“It is everywhere and by no means am I saying that I was completely sheltered,” he said. “Here in Florida we have a pretty loose set of limits on what we can and can’t do. My son is in Little League and I’m enjoying the outdoors and somehow it got into me. It got around the mask that I was or wasn’t wearing at the time.
“I thought I did a pretty good job of protecting myself. The vaccine is right around the corner but I didn’t quite make it there. We’re all dancing kind of the fine line of what risks we’re willing to take.
“I’m as guilty as anybody,” Miller said, “not wanting to wear a mask and going out to eat like we used to. I’m looking forward to having widespread vaccinations and leading the way back to life as we used to know it and look forward to having again.”
Miller said the hardest part of his recent trail was “isolating away from my family. It’s not a lot of fun staying in the guest room and avoiding your kids and your wife,” he said.
“But I guess we had a good experience with that last year (the club was quarantined in Milwaukee for six days), sitting on the bed watching TV and getting a chance to read a bunch of books.”
Miller had to be served his meals at home while he was in quarantine and he said, “It might have appeared to my wife that I was on vacation. It eliminated my ability to help out around the house and do the good stuff — the cooking, the cleaning, the playing with the kids. But it was the right thing to do and I managed to keep them healthy and safe from it.”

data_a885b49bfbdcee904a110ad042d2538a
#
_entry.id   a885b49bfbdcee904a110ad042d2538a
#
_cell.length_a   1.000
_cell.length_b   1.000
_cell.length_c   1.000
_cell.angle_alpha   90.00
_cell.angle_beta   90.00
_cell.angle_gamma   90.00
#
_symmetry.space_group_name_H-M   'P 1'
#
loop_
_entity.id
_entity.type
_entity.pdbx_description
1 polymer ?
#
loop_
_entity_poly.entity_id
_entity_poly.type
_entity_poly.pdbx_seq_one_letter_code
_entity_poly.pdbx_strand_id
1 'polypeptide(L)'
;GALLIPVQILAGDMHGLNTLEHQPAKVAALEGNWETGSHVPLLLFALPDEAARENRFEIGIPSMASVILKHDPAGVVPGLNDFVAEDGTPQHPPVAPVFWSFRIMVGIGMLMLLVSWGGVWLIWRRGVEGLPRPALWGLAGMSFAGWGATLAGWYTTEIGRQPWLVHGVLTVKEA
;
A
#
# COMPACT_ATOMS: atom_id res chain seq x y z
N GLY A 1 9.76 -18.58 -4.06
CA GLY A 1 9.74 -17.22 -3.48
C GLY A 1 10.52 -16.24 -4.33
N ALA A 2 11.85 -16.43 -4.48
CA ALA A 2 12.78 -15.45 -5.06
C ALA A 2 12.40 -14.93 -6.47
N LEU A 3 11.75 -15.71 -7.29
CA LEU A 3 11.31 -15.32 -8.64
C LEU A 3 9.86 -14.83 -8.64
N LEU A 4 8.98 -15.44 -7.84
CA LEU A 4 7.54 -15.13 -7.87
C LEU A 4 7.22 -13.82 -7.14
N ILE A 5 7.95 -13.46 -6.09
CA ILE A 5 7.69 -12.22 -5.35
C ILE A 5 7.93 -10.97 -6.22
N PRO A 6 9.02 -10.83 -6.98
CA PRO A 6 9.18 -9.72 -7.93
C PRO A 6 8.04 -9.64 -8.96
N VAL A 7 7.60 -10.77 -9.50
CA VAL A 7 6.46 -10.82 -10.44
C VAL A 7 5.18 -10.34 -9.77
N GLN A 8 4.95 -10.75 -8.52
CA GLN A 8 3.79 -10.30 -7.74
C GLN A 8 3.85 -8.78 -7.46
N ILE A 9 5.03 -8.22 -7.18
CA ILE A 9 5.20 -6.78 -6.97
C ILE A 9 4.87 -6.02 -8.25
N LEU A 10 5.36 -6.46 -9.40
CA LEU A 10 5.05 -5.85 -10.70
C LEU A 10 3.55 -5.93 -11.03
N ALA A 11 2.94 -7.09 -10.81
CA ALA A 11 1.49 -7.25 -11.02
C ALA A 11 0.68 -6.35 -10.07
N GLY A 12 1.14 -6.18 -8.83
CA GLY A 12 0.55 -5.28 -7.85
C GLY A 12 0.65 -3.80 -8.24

And, from here on out, he’ll be wearing that mask as often as possible. An executive subcommittee member of the players’ association, Miller said, “That’s expected of us — to be very diligent with that this year, for lack of a better way of saying it.
“You know what? Masks work. That’s what we have to take away from the evidence we saw from our season last year. One of the easiest, most efficient ways to keep people safe and eliminate spread is masks. It’s something that’s here to stay for the time being.”
Miller’s career began in 2006 with Detroit, which drafted him in the first round that year. “It hasn’t always been smoothing sailing, but it’s been quite an experience,” said Miller, whose Cardinals contract vested for a third season at $12 million when he reached a certain appearance total last year after he had to overcome a mysterious nerve-related arm malady from spring training.
“I wouldn’t trade it for anything in the world. I don’t know that I’d change out a single day.” he said.
Asked if he saw the end of his career approaching soon, Miller said, “My goal is to finish up this year in a dogpile (after winning the World Series). I don’t have to worry about that other stuff.”
Miller said he could draw on the experience and wisdom of two even older Cardinals, meaning Adam Wainwright (39) and 38-year-old Yadier Molina.
“But,” Miller said, “I’m not completely blind to the fact that I am getting older and the game is getting younger. My ability to do what I expect of myself isn’t always going to be there.
“The clock is ticking on all of us.”